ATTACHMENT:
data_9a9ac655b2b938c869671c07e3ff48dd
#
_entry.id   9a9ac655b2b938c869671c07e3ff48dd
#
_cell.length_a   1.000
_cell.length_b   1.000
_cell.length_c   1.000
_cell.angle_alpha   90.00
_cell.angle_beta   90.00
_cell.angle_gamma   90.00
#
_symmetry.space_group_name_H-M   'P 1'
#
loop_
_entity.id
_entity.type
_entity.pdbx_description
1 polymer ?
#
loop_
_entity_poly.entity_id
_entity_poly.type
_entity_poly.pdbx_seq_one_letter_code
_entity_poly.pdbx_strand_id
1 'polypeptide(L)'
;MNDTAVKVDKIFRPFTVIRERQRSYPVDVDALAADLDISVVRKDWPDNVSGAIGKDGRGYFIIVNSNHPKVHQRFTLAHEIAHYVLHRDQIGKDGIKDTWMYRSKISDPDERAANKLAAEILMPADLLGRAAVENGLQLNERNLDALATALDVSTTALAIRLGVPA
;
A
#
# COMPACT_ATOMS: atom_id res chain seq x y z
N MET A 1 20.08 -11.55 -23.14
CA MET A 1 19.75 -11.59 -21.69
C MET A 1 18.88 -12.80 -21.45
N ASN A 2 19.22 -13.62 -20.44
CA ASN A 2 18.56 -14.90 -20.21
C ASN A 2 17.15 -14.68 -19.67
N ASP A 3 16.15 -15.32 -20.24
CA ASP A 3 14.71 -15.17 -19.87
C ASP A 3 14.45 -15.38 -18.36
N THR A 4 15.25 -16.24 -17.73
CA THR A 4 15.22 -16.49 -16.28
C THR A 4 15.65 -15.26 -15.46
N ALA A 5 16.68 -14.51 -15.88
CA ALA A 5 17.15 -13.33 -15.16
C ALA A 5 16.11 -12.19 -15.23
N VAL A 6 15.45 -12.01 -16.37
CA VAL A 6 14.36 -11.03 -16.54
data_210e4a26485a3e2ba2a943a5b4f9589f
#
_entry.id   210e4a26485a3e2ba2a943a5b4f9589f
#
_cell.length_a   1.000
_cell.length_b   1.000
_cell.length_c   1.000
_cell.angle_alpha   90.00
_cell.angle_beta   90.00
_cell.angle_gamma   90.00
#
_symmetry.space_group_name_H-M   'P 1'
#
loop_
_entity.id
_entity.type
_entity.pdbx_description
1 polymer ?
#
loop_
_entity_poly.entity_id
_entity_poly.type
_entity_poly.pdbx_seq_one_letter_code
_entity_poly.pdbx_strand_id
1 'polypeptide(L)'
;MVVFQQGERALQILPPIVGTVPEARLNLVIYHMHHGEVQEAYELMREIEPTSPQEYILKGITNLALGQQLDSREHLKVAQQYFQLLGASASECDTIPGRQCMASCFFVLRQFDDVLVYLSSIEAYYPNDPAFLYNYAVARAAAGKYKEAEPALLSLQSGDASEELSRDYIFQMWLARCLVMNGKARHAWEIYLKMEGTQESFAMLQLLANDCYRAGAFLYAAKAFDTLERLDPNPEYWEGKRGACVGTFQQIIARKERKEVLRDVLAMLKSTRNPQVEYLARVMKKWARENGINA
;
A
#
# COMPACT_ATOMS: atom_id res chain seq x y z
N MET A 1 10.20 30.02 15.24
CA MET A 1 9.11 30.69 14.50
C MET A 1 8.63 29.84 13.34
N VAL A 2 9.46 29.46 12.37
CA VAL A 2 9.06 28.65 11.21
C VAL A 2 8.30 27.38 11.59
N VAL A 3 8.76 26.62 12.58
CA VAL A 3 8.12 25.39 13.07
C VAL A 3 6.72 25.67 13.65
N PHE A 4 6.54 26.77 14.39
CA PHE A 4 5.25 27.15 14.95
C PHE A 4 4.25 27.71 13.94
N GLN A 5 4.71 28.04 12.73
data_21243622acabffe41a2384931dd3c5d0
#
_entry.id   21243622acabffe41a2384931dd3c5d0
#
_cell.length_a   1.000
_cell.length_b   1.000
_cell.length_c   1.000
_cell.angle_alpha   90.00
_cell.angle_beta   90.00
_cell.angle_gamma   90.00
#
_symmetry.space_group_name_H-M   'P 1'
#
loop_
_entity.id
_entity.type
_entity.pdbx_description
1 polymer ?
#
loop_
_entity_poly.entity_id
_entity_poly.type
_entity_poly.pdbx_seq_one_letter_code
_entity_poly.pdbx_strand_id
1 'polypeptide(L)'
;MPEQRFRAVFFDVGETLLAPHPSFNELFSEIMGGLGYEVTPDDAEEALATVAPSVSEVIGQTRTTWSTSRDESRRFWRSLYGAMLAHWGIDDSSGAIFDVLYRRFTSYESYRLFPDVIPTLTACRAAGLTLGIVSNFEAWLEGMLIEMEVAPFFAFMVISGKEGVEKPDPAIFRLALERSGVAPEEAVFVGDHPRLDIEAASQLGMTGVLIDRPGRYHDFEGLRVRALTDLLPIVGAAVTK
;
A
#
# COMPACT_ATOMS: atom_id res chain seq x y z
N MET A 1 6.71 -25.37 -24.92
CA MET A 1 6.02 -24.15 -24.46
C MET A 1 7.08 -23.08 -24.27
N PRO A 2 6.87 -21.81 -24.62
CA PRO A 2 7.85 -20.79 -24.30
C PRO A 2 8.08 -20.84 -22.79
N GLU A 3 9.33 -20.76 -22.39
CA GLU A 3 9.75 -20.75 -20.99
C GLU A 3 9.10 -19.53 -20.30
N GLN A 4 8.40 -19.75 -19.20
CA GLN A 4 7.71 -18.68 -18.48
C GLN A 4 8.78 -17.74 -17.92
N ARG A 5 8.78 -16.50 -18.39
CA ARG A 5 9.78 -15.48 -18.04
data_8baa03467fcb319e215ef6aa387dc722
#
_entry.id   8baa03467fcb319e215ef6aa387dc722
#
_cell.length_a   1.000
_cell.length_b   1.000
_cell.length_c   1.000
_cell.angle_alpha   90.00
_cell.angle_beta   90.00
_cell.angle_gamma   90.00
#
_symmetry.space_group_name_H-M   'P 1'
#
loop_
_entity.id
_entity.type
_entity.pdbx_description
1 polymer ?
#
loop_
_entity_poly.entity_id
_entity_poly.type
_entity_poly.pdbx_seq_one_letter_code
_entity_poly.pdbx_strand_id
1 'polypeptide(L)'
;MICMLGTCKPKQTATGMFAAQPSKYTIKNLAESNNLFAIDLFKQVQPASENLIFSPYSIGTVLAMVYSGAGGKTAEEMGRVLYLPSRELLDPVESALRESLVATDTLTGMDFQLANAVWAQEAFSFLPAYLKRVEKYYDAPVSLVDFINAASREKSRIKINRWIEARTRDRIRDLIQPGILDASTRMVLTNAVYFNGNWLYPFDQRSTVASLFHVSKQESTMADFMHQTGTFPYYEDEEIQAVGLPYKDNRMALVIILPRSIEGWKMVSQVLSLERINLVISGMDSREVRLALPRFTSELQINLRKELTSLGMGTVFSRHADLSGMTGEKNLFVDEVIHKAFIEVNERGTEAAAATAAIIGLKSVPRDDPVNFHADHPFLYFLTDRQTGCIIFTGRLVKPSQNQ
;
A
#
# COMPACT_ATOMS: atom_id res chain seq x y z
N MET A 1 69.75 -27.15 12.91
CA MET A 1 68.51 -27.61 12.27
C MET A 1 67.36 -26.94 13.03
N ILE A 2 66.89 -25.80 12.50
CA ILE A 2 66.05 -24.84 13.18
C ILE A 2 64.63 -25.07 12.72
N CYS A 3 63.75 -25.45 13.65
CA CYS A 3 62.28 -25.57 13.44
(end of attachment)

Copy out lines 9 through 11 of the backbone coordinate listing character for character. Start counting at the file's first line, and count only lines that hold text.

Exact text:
_cell.angle_beta   90.00
_cell.angle_gamma   90.00
#